Local News

Bertie schools grow crop of future teachers

Posted March 12, 2009 9:02 a.m. EDT
Updated March 12, 2009 9:10 a.m. EDT

— Bertie County is growing a bumper crop of future teachers in its high school classrooms, even as rural counties across North Carolina struggle to fill vacant positions.

Rural, poor and covered by farmland, Bertie is a long way from the big city, so school officials figured the best way to keep new teachers in the county is by recruiting people who already love living there.

"Kids that are from here, have family roots here, are most likely to stay here," Bertie County School Superintendent Dr. Chip Zullinger said.

The Teacher Cadet program is the county's "home-grown strategy" to nurture that local talent, Zullinger said. The county hires qualified students straight out of high school, pays them a salary and their college tuition, and puts them to work in a public school classroom.

"I got to stay home. We get paid, and our school is paid for, too. I'm going to graduate debt-free," teacher cadet Shaterri Palmer said.

"That's something that a couple years ago, a child coming to Bertie High School would have never thought possible," Zullinger said.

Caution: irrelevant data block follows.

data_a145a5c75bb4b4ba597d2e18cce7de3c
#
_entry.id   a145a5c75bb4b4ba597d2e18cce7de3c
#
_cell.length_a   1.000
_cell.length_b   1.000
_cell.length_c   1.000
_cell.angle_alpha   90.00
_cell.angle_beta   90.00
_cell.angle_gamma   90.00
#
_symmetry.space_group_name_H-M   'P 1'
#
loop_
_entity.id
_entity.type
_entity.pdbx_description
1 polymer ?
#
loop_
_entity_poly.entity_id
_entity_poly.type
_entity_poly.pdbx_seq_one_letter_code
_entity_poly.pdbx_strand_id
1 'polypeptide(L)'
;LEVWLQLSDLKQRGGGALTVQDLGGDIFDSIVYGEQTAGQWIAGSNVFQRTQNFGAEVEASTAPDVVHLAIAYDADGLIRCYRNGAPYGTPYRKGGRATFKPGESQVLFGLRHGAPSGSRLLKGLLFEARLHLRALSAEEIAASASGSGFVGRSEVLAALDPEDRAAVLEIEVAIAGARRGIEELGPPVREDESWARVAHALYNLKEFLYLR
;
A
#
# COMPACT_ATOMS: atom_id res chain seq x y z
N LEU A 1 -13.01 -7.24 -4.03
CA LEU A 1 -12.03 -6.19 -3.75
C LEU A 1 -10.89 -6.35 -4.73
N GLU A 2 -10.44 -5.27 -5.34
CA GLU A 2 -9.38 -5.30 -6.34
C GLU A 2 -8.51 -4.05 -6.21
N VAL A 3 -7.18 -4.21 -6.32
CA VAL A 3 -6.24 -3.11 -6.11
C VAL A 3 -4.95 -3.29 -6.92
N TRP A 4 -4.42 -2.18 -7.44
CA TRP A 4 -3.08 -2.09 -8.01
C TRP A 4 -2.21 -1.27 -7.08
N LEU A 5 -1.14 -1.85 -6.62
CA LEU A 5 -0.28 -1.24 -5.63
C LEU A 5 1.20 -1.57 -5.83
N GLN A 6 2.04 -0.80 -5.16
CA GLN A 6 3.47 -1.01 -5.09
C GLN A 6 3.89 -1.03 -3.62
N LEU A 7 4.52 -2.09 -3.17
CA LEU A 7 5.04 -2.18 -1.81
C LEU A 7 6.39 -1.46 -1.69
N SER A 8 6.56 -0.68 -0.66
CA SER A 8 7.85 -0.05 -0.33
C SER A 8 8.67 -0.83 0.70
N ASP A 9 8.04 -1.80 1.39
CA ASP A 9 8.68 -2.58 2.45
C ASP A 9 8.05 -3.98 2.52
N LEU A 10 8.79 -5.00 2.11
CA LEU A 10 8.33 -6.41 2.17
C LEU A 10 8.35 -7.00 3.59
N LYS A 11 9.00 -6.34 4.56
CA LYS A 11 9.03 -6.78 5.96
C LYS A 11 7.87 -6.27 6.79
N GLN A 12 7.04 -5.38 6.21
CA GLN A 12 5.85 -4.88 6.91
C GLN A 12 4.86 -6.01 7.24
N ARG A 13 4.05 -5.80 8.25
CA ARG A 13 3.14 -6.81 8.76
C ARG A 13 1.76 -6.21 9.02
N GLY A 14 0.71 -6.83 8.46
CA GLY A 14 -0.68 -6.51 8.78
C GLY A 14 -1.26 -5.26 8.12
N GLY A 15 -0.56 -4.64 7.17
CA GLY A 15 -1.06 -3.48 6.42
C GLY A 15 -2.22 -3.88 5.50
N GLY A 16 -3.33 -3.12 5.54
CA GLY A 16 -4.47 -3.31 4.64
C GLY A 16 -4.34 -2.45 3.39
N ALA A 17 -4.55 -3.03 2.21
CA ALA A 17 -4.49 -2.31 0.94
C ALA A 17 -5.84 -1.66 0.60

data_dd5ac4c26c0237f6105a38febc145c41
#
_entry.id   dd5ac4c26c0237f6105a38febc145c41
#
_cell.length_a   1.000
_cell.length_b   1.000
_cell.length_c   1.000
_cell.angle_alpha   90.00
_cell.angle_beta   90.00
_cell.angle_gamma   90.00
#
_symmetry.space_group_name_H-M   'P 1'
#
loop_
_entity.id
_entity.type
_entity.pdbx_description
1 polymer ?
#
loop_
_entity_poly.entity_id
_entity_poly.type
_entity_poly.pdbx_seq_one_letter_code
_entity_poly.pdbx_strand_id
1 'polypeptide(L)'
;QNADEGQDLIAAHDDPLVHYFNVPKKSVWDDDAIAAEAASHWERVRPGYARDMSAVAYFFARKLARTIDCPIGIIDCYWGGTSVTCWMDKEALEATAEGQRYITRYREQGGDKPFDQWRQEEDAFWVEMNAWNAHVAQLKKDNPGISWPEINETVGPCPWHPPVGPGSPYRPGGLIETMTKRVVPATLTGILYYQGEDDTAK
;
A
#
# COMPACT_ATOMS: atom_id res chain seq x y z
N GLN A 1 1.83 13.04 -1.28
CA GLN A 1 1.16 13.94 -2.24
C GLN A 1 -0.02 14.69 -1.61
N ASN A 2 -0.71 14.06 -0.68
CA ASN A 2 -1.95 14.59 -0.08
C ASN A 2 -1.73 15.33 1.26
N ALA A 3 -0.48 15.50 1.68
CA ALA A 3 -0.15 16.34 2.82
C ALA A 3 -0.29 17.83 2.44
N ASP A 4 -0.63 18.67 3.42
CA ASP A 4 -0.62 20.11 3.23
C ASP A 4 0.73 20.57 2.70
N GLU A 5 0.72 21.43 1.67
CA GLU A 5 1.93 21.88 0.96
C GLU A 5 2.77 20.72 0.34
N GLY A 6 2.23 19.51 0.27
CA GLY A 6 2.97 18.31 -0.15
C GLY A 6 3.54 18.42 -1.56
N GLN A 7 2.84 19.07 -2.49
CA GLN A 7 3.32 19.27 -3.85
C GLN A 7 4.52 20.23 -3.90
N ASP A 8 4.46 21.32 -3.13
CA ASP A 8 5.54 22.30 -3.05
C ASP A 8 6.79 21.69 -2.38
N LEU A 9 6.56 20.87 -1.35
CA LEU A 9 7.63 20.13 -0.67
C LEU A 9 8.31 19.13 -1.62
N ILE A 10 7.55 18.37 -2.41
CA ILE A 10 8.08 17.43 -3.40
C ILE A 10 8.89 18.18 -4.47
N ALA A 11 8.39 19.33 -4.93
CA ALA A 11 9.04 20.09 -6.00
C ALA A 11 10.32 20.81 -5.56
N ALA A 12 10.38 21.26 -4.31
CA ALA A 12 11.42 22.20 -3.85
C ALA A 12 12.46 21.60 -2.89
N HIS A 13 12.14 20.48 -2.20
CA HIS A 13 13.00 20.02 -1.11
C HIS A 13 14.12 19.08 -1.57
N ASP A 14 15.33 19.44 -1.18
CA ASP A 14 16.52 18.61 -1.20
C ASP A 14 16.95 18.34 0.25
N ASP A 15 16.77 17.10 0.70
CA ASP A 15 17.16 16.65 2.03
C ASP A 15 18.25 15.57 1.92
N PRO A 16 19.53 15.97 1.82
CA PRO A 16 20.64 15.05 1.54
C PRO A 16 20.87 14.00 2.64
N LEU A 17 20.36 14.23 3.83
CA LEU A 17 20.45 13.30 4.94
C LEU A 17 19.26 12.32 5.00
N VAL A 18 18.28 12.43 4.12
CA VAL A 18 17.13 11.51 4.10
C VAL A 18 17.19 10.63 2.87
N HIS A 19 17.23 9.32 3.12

The cadets earn about $20,000 a year, along with full benefits. During the day, they work as classroom assistants alongside teacher mentors. Nights, they attend classes at a satellite campus of Shaw University. They have pledged to teach in Bertie for at least five years after graduation.

"I can't really imagine it now, but I'm ready for the time to get there. I'm excited about" being in the classroom, teacher cadet Marvin Outlaw said.

The county hopes to hire 20 teacher cadets each year. The county foots the bill of about $600,000 for the program.

Educators said that investing that money in their local students is well worth it for the school system and county.

"They're already part of the community, and I think it makes a better-quality teacher," teacher Jim Guard.

"If we recruit a teacher that is not from here, two out of every three times, they're not going to stay," Zullinger said.

The superintendent said he sees the Teacher Cadet program as a turning point for Bertie's school system.

"I think it's where we rebuild public education in a county that is largely looked at as an underperformer," Zullinger said.